Palestinian prisoners were featured prominently in Abbas’ speech with nine mentions, especially in reference to veteran Fatah prisoners. “Israel refused to release our prisoners who were jailed before the Oslo Accord as had been agreed.” Abbas mentioned specifically Fatah leader Marwan Barghouti, who would later get the highest votes for Fatah’s Central Committee. He also reminded the congress and all Palestinians of Foad Shobaki, another senior Fatah leader currently in prison. Abbas also mentioned other Palestinian leaders and reminded everyone of Ahmad Saadat, the imprisoned secretary-general of the Popular Front for the Liberation of Palestine, as well as the longest-serving Palestinian prisoner in Israeli jails, Karim Younis.
The term “struggle” was mentioned 15 times and “popular resistance” received four mentions. "In every meeting, we repeat calls for peaceful popular struggle. This is our right to practice, and we don’t need one-upmanship on this score. We want popular peaceful resistance, and we extend our hands for peace,” the Palestinian president said.
In referring to Israel, Abbas also talked about participating in Shimon Peres’ funeral in September. “We participated in the funeral of Shimon Peres with the goal of sending a message to all that we are seeking peace and that we are willing to go anywhere to the ends of the world to accomplish the goals of our people in freedom and independence,” he said.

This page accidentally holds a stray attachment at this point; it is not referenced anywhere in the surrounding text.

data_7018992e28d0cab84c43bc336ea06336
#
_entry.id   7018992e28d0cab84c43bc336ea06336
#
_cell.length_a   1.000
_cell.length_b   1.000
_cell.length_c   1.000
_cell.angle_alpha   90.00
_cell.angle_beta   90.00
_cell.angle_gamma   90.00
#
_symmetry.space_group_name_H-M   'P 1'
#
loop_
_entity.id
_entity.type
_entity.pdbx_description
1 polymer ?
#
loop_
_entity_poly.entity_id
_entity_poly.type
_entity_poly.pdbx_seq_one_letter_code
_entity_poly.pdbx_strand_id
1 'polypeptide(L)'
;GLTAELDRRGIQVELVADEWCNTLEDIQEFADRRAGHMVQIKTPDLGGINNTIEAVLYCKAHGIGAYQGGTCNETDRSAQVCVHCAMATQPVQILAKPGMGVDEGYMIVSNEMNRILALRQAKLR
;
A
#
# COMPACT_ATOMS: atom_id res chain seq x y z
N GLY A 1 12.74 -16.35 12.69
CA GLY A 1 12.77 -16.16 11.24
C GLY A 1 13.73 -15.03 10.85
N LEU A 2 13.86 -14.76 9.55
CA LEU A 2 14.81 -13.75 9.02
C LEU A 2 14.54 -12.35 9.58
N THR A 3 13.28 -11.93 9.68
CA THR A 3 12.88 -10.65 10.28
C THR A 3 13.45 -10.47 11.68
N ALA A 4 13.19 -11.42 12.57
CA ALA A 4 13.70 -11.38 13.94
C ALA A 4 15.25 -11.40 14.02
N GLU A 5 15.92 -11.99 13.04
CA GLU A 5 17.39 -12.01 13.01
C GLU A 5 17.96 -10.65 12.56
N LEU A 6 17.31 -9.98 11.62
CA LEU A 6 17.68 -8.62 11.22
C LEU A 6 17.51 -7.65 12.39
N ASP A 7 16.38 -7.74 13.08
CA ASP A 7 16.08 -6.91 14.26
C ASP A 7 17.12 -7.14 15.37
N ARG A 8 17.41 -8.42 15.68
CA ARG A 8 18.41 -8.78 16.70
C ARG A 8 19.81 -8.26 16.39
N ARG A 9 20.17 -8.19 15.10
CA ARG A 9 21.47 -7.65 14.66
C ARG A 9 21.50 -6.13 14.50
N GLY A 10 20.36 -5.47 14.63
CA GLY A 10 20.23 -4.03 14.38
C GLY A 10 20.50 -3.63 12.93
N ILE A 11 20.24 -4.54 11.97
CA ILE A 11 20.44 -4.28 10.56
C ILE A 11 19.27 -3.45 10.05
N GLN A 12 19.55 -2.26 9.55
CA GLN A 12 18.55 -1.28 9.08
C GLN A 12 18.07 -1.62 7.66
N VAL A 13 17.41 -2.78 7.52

Abbas, the Palestinian leader who signed the Oslo Accord in 1993 on behalf of the PLO along with Peres — didn’t shy away from defending the agreement, which he mentioned nine times. “Many say, publicly or in secret, that signing of the Oslo Accord was an act of treason without knowing what it was. Oslo was a memorandum of understanding; all we did was prepare the way for the return of leaders and our cadres to the homeland. We don’t say that this was the right of return, but 600,000 have returned as a result of it.”
Unlike at the sixth congress held in Bethlehem in 2009, Hamas was not demonized at the 2016 congress. Hamas was mentioned four times in rather neutral or positive terms. “At this critical junction of our national struggle, I again make a sincere call to the Hamas movement to end the split by means of a national democratic process,” Abbas said. Hamas leader Khaled Meshaal sent a message of congratulations to the congress on its opening day. Hamas, which controls the Gaza Strip, allowed Fatah delegates to attend the congress, unlike in 2009 when the movement refused to allow them to leave Gaza.
In the long-awaited speech, Abbas showcased his accomplishments and defended his policies, but made no reference to one of the most important reasons for holding the congress. Mahmoud Dahlan, the renegade Fatah leader supported by a number of Arab countries, was not mentioned once. This reflects Abbas’ success in weathering the internal and external storms, thus ending Dahlan’s place within Fatah. The success of holding the congress and the direction it has taken bodes well for the possibility of the successful implementation of the agreements that were reached with Hamas.